How does a chatbot work?
Chatbots today live on platforms such as Facebook Messenger, WhatsApp, Instagram DMs, Slack, WeChat, or even a website. Like regular apps, chatbots have an application layer, a database, an API, and a conversational user interface.
There are currently three core types of chatbots
- Rule-based chatbots
- Intellectually independent chatbots
- AI-powered Chatbots
A rules-based chatbot uses a tree-like flow to help guests with their queries. Such chatbots guide users through scripted questions to eventually help them find the right answer. The conversation in this case is controlled by a ready-made database of frequently asked questions.
The whole methodology is called the “rules-based approach”. It is based on finding conventionally meaningful particles of phrases, encoding those phrases, and creating a scripting language to create scripted conversations.
The latest development mechanisms are complex systems that include
- NLU part that contains intent recognition and named entity recognition.
- Linguistic modules
- Dialogue management modules
- Integrations and external APIs
We have to admit, a great deal of conversational solutions based on that system is quite labour-intensive. You’ve got to put a lot of effort into a chatbot to make it communicate on a broad range of topics or to cover a specific discipline with profound knowledge.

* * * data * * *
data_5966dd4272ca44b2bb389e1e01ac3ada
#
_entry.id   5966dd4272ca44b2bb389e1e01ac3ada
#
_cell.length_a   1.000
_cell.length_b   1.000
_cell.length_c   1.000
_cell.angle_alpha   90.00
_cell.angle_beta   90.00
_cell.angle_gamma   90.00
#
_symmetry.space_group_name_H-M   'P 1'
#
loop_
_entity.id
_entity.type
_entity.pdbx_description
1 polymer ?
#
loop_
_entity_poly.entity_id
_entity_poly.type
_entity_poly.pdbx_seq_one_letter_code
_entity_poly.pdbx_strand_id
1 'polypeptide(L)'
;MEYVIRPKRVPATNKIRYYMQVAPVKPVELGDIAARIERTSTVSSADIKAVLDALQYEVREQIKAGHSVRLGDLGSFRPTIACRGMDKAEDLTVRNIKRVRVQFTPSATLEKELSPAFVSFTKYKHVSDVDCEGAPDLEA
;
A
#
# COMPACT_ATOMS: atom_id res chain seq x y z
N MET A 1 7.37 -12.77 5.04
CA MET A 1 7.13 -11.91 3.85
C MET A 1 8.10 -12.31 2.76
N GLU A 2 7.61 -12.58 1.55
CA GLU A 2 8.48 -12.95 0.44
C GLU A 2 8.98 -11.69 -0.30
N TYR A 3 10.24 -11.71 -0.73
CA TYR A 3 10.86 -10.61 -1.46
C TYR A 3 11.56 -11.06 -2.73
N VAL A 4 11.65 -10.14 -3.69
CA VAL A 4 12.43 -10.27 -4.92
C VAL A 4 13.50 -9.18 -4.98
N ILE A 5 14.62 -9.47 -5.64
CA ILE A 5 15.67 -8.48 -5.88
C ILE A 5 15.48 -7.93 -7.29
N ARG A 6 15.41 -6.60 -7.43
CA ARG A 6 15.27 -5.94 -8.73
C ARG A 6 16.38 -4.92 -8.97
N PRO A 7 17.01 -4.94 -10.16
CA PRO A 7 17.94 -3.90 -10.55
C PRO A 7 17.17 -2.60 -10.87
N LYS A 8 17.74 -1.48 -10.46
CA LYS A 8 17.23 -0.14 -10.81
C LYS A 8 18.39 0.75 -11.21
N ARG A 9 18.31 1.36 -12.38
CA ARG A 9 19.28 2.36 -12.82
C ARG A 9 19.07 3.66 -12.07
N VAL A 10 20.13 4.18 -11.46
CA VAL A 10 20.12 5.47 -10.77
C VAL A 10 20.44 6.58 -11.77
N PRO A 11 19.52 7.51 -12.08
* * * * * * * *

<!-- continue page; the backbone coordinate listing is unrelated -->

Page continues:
Intellectually independent chatbots
Intellectually independent chatbots use machine learning (ML), which helps them learn from data and user queries. This then helps chatbots recognise certain patterns and make decisions with minimal human involvement.
Instead of relying on a predetermined human-designed result, chatbots with artificial intelligence first understand what a question is about. Let’s see how a user-chatbot interaction pattern may be presented.
- A user sends their query into one of the accessible channels, such as speakers, phones, smartwatches, etc. Behind each query lies intent — the user’s wish to get the correct answer or to get the service, product, or some content like music or video.
- There may be further processing or conversion of the message format. Dialog platforms use text recognition techniques, while some channels may only consider voice. A conversational dialog system consists of an automatic speech recognizer (ASR), a text-to-speech synthesiser (TTS), and integration systems.
- The query, converted into text, is then passed to the dialog platform. The goal of the platform is to capture the basic semantics of a given word sequence, retrieve the intent, process it correctly, and give the correct answer or action. Examples of such external systems can be any CRM system, contacts databases, or services like Deezer or Google Play Music.
- After receiving the data, the dialog platform generates a response – a text, a voice message (using TTS). Then it triggers content streaming or notifies about the performed action (e.g. adding a purchase to cart).
Therefore, AI chatbots are not suitable for everyone because they require a training period and tend to require more effort to get started. However, once the training period is over, AI bot can become incredibly powerful.